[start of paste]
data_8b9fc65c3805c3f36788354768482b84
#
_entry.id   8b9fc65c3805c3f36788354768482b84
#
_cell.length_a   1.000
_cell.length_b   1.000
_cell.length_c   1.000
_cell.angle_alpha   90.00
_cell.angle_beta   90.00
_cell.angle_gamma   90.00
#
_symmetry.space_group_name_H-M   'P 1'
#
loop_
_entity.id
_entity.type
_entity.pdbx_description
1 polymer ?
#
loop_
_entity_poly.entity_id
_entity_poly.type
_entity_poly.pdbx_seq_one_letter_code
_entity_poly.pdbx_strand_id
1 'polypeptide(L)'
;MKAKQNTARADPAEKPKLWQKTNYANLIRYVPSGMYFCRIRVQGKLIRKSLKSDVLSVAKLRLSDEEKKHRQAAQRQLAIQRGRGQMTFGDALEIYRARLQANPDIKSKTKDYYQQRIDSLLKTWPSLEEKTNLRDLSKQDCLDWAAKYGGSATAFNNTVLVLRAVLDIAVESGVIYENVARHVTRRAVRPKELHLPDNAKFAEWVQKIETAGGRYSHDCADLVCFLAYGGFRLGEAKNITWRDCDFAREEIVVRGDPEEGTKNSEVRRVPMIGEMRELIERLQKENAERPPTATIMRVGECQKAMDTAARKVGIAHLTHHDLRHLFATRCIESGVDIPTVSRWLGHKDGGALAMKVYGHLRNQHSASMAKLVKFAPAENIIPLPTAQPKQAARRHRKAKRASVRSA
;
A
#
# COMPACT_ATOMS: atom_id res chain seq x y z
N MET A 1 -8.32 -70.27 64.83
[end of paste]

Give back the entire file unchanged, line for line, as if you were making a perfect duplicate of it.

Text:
data_8b9fc65c3805c3f36788354768482b84
#
_entry.id   8b9fc65c3805c3f36788354768482b84
#
_cell.length_a   1.000
_cell.length_b   1.000
_cell.length_c   1.000
_cell.angle_alpha   90.00
_cell.angle_beta   90.00
_cell.angle_gamma   90.00
#
_symmetry.space_group_name_H-M   'P 1'
#
loop_
_entity.id
_entity.type
_entity.pdbx_description
1 polymer ?
#
loop_
_entity_poly.entity_id
_entity_poly.type
_entity_poly.pdbx_seq_one_letter_code
_entity_poly.pdbx_strand_id
1 'polypeptide(L)'
;MKAKQNTARADPAEKPKLWQKTNYANLIRYVPSGMYFCRIRVQGKLIRKSLKSDVLSVAKLRLSDEEKKHRQAAQRQLAIQRGRGQMTFGDALEIYRARLQANPDIKSKTKDYYQQRIDSLLKTWPSLEEKTNLRDLSKQDCLDWAAKYGGSATAFNNTVLVLRAVLDIAVESGVIYENVARHVTRRAVRPKELHLPDNAKFAEWVQKIETAGGRYSHDCADLVCFLAYGGFRLGEAKNITWRDCDFAREEIVVRGDPEEGTKNSEVRRVPMIGEMRELIERLQKENAERPPTATIMRVGECQKAMDTAARKVGIAHLTHHDLRHLFATRCIESGVDIPTVSRWLGHKDGGALAMKVYGHLRNQHSASMAKLVKFAPAENIIPLPTAQPKQAARRHRKAKRASVRSA
;
A
#
# COMPACT_ATOMS: atom_id res chain seq x y z
N MET A 1 -8.32 -70.27 64.83